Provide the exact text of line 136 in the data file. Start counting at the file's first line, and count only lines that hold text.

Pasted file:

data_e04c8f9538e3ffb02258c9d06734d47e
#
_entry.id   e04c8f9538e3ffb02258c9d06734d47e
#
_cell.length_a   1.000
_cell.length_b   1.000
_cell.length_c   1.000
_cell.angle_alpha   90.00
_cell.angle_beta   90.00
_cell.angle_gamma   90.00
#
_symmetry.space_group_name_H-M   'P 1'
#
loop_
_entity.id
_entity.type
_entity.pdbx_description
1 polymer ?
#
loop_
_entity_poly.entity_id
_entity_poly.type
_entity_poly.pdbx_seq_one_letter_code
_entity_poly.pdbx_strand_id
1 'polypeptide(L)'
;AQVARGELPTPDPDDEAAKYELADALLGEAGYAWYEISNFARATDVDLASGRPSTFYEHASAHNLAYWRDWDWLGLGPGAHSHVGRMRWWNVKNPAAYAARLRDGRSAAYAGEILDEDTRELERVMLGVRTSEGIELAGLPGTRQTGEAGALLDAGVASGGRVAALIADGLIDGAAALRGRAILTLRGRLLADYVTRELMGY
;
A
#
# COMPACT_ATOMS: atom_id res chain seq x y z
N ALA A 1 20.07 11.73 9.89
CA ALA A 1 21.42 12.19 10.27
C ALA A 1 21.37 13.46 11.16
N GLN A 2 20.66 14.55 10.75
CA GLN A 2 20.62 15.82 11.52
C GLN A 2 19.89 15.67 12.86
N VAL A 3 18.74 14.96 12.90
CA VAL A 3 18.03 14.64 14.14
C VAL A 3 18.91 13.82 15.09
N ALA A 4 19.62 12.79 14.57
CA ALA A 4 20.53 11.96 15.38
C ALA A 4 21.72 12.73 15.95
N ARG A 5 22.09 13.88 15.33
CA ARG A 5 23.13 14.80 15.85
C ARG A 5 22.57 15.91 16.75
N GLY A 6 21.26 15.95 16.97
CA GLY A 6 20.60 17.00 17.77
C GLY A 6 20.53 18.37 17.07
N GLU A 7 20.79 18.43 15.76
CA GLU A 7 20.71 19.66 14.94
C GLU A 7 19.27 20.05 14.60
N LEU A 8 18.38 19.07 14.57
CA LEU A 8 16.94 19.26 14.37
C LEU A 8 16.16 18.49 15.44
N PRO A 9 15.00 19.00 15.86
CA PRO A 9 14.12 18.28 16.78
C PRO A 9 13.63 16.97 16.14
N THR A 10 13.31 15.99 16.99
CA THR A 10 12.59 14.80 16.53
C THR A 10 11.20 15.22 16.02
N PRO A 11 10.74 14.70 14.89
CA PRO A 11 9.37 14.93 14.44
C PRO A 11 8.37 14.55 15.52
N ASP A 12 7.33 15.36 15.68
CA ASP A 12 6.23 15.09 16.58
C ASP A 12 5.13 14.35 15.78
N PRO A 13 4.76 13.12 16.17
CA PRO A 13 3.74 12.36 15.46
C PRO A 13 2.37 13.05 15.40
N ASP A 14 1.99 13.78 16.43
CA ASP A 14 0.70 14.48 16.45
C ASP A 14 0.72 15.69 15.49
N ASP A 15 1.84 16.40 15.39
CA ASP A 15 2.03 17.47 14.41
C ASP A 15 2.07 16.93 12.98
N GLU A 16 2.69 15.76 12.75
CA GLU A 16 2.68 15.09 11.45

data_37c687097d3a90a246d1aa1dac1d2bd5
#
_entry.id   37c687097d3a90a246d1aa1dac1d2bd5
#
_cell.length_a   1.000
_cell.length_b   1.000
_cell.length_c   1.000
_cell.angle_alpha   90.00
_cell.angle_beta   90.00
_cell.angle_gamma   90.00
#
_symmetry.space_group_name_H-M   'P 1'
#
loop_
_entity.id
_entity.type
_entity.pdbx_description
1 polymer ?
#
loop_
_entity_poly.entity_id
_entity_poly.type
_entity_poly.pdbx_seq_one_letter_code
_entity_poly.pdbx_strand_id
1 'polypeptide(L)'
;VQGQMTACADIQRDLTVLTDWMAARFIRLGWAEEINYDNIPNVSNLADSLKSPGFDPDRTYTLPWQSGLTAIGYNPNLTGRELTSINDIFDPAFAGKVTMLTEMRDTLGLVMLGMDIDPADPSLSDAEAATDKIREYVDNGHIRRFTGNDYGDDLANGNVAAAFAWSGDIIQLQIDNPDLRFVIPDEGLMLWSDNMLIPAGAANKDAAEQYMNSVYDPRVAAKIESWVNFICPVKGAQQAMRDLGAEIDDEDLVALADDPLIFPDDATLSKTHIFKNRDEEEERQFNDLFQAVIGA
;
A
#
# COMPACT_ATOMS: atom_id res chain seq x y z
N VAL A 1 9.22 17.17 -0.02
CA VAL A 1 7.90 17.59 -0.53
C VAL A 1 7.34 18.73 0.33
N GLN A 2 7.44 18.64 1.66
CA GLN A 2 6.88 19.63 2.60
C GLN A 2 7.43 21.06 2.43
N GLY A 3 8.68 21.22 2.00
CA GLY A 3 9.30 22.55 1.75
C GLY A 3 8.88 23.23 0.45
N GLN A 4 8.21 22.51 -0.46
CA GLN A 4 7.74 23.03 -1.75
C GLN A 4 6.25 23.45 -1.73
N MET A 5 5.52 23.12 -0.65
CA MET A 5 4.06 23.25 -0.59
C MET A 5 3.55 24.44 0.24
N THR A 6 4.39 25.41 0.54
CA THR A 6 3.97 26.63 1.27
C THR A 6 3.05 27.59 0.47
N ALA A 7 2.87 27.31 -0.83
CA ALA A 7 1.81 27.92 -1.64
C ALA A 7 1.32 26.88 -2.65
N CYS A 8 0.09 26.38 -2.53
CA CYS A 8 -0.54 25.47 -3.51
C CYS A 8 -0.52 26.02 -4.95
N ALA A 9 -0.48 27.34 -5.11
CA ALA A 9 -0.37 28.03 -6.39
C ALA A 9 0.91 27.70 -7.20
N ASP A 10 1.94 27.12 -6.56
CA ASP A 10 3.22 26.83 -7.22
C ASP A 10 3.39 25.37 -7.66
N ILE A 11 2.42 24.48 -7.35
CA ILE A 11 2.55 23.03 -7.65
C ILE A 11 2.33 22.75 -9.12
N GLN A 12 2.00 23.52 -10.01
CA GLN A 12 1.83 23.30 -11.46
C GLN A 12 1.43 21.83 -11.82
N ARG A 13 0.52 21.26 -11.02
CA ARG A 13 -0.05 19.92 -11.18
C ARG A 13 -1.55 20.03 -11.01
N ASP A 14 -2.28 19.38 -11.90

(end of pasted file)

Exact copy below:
CA ASP A 10 3.22 26.83 -7.22